|M.Sc Student||Omari Ahmad|
|Subject||Laminar Burning Velocity Measurement and Combustion|
Characteristics of Alcohol Steam Reforming
|Department||Department of Energy||Supervisors||Dr. Leonid Tartakovsky|
|Professor Emeritus Michael Shapiro|
|Full Thesis text|
Utilizing exhaust gas heat emitted from internal combustion engines (ICE) for on-board alcohol reforming process is a promising way to produce hydrogen-rich syngas in addition to recovering part of the otherwise totally wasted exhaust gas energy. Feeding the engine with these gases contributes to a higher heat release rate, higher knock resistance and wider lean operating capabilities, all of which result in overall efficiency increase and emission mitigation. However, the on-board alcohol reforming process is subjected to changing exhaust gas heat and temperature affecting the reformate composition and hence their combustion characteristics, which in turn affects the exhaust gas heat. To optimize the latter closed loop reformer-ICE behaviour as well as to set light on the optimal reforming process (catalyst, alcohol-to-steam ratio), the ability to predict the change in heat release rate resulting from the change in reformate composition is considered a key factor.
To provide such data, this research investigates in the laminar burning velocity and the effects of cellularity on burning velocity for a wide range of reformates. An additional goal was to investigate in different methods for measuring the laminar burning velocity using a spherical combustion vessel. In particular, the Schlieren imaging technique along with the stretched unconfined flame model as well as the pressure monitoring technique along with the confined flame model were both used and the conditions for consistency where investigated.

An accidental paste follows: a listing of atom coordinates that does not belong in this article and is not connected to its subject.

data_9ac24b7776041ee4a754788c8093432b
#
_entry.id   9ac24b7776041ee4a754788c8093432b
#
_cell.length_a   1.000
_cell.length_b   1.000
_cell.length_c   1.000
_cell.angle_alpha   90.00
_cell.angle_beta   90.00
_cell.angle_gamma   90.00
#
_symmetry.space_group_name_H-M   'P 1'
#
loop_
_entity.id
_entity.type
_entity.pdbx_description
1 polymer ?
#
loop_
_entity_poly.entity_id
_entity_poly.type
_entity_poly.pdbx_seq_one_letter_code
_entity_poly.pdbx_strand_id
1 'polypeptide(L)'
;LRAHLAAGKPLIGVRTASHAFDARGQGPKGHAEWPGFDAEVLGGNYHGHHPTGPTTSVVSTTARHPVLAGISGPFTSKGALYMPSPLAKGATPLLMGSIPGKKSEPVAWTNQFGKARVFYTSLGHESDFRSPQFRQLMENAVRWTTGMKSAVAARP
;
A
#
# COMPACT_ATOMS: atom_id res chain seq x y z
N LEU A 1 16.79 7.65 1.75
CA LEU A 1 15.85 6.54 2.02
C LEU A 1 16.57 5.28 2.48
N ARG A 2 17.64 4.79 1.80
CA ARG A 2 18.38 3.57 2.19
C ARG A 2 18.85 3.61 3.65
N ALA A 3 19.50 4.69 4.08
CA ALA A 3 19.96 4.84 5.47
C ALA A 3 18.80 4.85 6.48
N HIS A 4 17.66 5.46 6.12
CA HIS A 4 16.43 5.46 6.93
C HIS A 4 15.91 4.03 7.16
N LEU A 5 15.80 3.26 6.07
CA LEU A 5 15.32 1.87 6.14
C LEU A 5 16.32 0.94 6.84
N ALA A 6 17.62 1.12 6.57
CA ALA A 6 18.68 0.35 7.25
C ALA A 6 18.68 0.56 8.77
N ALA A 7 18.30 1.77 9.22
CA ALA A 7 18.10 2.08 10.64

A novel semi-spherical combustion bomb was designed satisfying the conditions for both measuring methods and hence allowed their application on the same experiment. The following gaseous fuel mixture was used to simulate the reformates of a general alcohol reforming process; αCOβCH4(1-α-β)CO2(3-α-4β)H2, where α and β are the CO-selectivity and CH4 selectivity of the reforming process respectively. The burning velocity was mapped as a function of α and β within the range: 0<α<1 , 0<β<0.4 . Separate maps were made for the following air-excess factors; λ=1, 1.3, 1.6 and 1.9 . The results showed maximal burning velocities up to 140cm/sec for mixtures simulating either an ethanol or methanol steam reforming process with zero CH4 and CO selectivity (α=β=0). Increasing the CO selectivity from α=0 to α=1, which is accompanied by a reduction in both the CO2 and H2 fractions, showed only a slight decrease in laminar burning velocity. In contrast, increasing the CH4 selectivity from β=0 to β=0.4 almost halved the laminar burning velocity of the mixture. Flame cellularity was found to accelerate the flame propagation and thus contributing to a higher heat release rate. The effect of cellularity was quantified by an apparent cellular burning velocity which exceeded the laminar one by up to 90%. Cellularity is found to occur earlier and hence its effect was stronger for mixtures with higher hydrogen content (α & β → 0) and at higher air-excess factors. As to the comparative investigation of the above mentioned burning velocity measuring methods, it was observed that consistency in the measured laminar burning velocity value existed only when an accurate relation between the pressure and the burned mass fraction is made.